Ireland sent €86.9bn worth of goods overseas last year, but where did they end up?
Total value of exports down 5% as US increases status as State’s largest goods market
Ships in Dublin Port being loaded with goods for export. Photograph: Dara Mac Donaill / The Irish Times
A sharp fall in chemical and pharmaceutical output is the most notable development in detailed external goods trade data obtained from the Central Statistics Office.
The total value of Irish goods exports fell by 5 per cent (€4.8 billion), as the impact of blockbuster drugs produced in the State coming off-patent showed.
Despite the fall-off in chemical exports, the US increased its status as the State’s largest goods export market, growing by almost 1.3 per cent to some €18.4 billion.
The US, where some blockbuster drugs came off patent earlier, was one of the few growth markets for chemicals and related products (up €127 million to €12.8 billion), which accounted for more than two-thirds of total exports.
Britain (€12.5 billion) was the second largest market, with sharp drops in chemicals (down €960 million) and fuel (down €464 million) the main drivers in an 8.6 per cent goods trade decrease.
Food and livestock up
More than one-third of the €8.7 billion of food and livestock exported from Ireland last year went to Britain, with the category rising by €181 million to €3.45 billion. Beef , both fresh and frozen, accounted for some 20 per cent of the total.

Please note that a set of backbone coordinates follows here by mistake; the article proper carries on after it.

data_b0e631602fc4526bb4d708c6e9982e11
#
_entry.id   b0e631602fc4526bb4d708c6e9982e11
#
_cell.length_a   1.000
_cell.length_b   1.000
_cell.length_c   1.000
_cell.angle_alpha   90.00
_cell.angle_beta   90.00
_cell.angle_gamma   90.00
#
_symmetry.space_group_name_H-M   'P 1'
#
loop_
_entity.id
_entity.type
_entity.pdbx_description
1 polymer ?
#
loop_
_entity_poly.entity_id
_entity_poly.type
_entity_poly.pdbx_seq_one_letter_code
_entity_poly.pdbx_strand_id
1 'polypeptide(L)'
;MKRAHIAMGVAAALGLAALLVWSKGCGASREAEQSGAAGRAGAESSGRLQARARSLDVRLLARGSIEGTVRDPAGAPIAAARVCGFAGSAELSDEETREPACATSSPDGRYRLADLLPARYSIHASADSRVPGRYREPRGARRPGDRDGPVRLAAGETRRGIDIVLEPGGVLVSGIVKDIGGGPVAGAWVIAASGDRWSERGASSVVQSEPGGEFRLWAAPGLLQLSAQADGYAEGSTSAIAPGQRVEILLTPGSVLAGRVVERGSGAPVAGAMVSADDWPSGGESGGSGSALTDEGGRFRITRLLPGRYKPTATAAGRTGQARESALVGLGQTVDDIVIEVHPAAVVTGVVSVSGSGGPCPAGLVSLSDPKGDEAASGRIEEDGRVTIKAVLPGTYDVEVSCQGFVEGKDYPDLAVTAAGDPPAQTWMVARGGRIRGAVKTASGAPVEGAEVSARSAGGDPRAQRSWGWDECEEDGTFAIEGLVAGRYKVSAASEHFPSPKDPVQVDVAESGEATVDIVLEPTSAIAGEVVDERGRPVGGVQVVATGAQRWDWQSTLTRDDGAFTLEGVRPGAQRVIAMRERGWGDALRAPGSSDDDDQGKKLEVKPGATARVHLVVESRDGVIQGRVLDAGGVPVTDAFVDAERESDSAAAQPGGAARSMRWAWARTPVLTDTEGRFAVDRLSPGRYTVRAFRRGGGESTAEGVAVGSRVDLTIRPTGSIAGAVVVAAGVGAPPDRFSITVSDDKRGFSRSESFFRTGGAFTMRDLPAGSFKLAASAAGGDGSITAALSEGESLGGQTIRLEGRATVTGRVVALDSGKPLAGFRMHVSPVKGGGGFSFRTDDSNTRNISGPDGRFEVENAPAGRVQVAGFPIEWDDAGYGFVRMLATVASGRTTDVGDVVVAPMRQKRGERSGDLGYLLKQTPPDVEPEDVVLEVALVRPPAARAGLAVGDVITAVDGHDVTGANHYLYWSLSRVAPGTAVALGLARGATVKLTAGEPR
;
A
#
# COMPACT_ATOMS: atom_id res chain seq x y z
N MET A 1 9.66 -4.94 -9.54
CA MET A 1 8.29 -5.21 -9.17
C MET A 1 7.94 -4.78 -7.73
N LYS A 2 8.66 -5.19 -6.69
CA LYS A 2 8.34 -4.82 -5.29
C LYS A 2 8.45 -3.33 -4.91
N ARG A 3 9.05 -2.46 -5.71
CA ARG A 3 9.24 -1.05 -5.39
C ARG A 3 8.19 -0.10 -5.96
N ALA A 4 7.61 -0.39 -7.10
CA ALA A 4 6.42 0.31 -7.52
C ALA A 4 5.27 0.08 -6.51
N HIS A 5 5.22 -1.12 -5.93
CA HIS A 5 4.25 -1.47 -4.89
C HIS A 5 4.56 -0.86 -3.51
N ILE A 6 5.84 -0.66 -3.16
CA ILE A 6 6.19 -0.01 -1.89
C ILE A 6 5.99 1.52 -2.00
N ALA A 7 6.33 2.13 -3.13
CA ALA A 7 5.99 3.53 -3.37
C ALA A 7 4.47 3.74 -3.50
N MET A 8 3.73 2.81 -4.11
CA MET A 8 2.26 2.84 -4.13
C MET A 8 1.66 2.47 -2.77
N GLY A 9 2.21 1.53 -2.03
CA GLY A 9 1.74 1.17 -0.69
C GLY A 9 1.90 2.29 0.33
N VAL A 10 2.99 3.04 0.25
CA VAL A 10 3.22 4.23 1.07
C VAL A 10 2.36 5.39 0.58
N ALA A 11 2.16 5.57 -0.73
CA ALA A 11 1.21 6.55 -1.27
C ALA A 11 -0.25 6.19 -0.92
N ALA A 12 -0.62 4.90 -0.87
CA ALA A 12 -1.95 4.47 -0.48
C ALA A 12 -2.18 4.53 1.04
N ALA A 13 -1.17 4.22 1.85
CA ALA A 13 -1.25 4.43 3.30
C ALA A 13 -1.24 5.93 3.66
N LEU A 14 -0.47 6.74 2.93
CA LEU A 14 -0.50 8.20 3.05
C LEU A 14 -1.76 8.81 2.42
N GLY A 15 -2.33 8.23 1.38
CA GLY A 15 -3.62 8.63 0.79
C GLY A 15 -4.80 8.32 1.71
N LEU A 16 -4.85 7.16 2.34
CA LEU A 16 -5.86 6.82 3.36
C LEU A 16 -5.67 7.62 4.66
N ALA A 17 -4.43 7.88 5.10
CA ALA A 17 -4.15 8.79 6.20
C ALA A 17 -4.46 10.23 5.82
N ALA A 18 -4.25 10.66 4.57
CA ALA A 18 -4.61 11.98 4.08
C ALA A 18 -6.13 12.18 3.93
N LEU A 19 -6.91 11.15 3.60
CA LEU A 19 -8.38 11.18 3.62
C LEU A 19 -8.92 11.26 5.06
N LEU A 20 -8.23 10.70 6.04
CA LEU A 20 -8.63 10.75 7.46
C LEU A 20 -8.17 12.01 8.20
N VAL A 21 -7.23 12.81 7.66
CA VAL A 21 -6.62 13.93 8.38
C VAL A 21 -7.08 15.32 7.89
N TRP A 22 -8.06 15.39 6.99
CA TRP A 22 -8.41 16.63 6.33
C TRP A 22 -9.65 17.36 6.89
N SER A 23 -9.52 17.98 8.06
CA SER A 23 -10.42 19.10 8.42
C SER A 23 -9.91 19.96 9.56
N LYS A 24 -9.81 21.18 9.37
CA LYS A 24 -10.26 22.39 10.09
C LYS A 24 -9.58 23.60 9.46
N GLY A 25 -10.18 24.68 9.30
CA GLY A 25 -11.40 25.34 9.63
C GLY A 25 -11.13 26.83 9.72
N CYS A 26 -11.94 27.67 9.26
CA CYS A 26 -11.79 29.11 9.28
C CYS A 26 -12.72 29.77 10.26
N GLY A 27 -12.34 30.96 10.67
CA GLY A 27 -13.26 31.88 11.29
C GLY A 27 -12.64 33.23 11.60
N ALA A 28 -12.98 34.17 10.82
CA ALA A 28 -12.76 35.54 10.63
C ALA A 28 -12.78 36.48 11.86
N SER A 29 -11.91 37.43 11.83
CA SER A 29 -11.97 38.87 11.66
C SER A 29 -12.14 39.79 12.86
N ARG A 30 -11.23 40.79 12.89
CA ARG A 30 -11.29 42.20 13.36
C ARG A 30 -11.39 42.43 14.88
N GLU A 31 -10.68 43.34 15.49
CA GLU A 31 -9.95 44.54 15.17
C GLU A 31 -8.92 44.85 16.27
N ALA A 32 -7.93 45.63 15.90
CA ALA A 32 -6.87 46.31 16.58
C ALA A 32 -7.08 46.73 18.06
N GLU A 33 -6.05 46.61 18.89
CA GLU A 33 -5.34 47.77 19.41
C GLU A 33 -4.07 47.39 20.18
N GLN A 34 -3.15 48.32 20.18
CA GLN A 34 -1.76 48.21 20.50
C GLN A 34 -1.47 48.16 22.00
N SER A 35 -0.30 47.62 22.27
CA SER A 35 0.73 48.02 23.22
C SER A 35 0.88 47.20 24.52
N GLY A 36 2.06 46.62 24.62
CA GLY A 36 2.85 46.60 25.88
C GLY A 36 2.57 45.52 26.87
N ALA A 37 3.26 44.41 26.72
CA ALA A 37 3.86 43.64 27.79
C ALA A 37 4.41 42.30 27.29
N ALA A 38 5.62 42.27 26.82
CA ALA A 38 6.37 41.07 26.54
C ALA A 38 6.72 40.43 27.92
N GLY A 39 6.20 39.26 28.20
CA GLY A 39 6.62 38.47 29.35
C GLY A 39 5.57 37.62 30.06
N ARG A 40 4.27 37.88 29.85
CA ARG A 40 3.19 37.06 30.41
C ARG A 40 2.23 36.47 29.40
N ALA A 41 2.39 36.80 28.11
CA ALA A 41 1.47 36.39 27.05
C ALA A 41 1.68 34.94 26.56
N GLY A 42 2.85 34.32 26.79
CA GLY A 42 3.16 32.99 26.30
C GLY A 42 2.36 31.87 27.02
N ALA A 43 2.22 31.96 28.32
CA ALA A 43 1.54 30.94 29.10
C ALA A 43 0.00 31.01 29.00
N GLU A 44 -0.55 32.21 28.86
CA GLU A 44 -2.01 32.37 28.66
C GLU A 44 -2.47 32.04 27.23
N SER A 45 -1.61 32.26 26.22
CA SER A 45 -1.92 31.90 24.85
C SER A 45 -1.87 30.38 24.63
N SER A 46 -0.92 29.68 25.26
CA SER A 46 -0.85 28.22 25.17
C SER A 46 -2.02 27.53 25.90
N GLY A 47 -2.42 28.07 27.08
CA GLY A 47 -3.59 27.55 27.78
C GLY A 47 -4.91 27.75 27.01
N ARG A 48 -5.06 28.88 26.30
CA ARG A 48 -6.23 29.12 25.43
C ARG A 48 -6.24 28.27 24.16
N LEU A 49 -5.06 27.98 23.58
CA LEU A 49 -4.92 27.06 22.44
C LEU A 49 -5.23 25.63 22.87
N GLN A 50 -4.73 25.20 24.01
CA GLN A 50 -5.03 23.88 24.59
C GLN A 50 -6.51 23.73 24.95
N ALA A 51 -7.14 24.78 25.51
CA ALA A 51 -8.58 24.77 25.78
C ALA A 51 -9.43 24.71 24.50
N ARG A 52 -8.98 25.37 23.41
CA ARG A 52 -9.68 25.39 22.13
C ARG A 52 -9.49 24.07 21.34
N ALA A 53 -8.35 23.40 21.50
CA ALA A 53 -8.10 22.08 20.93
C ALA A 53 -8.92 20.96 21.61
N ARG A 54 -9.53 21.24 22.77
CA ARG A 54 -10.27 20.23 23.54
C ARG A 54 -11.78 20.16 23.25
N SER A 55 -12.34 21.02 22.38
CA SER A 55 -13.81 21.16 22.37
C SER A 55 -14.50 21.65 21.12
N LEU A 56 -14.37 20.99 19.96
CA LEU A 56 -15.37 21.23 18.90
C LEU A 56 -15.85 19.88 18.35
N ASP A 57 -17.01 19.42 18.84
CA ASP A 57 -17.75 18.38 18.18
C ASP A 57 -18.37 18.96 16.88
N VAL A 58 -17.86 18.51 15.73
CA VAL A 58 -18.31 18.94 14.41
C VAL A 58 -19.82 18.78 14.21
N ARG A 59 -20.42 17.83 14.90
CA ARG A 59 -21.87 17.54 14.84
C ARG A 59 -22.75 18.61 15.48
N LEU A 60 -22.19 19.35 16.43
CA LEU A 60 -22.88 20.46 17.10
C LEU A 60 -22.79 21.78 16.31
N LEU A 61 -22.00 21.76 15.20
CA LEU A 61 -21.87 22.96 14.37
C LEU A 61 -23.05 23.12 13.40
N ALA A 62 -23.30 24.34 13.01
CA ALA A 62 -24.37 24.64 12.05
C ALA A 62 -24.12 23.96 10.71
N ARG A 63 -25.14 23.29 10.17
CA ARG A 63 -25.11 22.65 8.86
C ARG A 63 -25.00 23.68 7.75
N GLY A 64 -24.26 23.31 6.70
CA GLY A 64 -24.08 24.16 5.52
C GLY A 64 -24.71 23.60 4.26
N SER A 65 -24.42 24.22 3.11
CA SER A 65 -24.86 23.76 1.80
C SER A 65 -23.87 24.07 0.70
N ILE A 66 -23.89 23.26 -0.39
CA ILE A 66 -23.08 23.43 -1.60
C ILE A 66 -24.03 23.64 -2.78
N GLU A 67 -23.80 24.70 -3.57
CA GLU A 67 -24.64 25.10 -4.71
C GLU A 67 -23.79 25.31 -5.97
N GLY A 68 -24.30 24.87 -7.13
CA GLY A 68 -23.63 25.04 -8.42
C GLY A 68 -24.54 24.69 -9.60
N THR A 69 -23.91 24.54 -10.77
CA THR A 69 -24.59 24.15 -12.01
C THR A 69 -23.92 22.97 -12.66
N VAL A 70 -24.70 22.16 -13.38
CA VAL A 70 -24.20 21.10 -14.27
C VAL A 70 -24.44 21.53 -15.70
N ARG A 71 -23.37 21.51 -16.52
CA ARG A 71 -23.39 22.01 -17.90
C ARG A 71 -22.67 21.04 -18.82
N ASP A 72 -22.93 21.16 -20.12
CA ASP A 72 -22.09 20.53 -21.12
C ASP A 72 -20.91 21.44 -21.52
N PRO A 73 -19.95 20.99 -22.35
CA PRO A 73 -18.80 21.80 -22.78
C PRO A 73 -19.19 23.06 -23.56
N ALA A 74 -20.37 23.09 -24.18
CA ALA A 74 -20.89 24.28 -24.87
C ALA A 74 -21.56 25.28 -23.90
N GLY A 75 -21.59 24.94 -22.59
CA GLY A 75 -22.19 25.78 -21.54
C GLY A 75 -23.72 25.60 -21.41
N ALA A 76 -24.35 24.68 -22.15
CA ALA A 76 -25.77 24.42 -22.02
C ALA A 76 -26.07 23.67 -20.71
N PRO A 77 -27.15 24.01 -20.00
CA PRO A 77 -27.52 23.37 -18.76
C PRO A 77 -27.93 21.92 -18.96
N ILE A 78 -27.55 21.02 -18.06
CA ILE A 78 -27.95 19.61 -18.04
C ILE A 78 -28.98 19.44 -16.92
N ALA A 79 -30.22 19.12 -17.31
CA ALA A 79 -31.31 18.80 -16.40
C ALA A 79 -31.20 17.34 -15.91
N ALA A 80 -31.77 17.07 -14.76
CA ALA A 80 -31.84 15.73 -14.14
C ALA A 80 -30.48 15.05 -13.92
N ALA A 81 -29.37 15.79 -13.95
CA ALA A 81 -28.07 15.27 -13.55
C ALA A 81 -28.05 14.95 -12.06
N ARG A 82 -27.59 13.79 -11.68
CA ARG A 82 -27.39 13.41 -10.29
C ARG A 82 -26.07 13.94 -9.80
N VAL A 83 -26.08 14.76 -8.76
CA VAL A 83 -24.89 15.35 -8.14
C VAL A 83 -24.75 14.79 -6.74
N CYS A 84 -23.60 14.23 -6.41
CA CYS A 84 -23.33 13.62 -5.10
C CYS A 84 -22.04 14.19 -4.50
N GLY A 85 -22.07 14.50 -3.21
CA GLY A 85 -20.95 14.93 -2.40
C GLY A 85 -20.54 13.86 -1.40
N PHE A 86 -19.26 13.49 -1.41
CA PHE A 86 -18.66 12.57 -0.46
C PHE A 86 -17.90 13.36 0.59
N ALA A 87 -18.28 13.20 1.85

The State’s top five export markets were rounded off by Belgium (down 17.6 per cent to €11.2 billion), Germany (down 11.9 per cent to €6.5 billion) and Switzerland (up 0.9 per cent to €5.1 billion), with chemicals trade again a negative factor.
Less well-known destinations such as Timor-Leste (€1,750), Kiribati (€2,000), Vanuatu (€2,000), Aruba (€3,000) and the Turks and Caicos Islands (€3,000) were among the State’s smallest export markets.
Vanuatu bought airplane and helicopter parts, Turks and Caicos purchased processing machinery, Timor-Leste imported medical instruments, and Kiribati took plastic furniture and stamps.
Trade with China, the largest market of the four, fell by 9.4 per cent to €1.4 billion, with falls in machinery and transport equipment (down €238 million) and chemicals (down €113 million) being partly offset by food and livestock exports (up €112 million).
The figures show a 19.9 per cent rise in exports to India to €281.2 million, with Brazil up 2.4 per cent to €261.9 million and Russia rising 5.7 per cent to €637 million.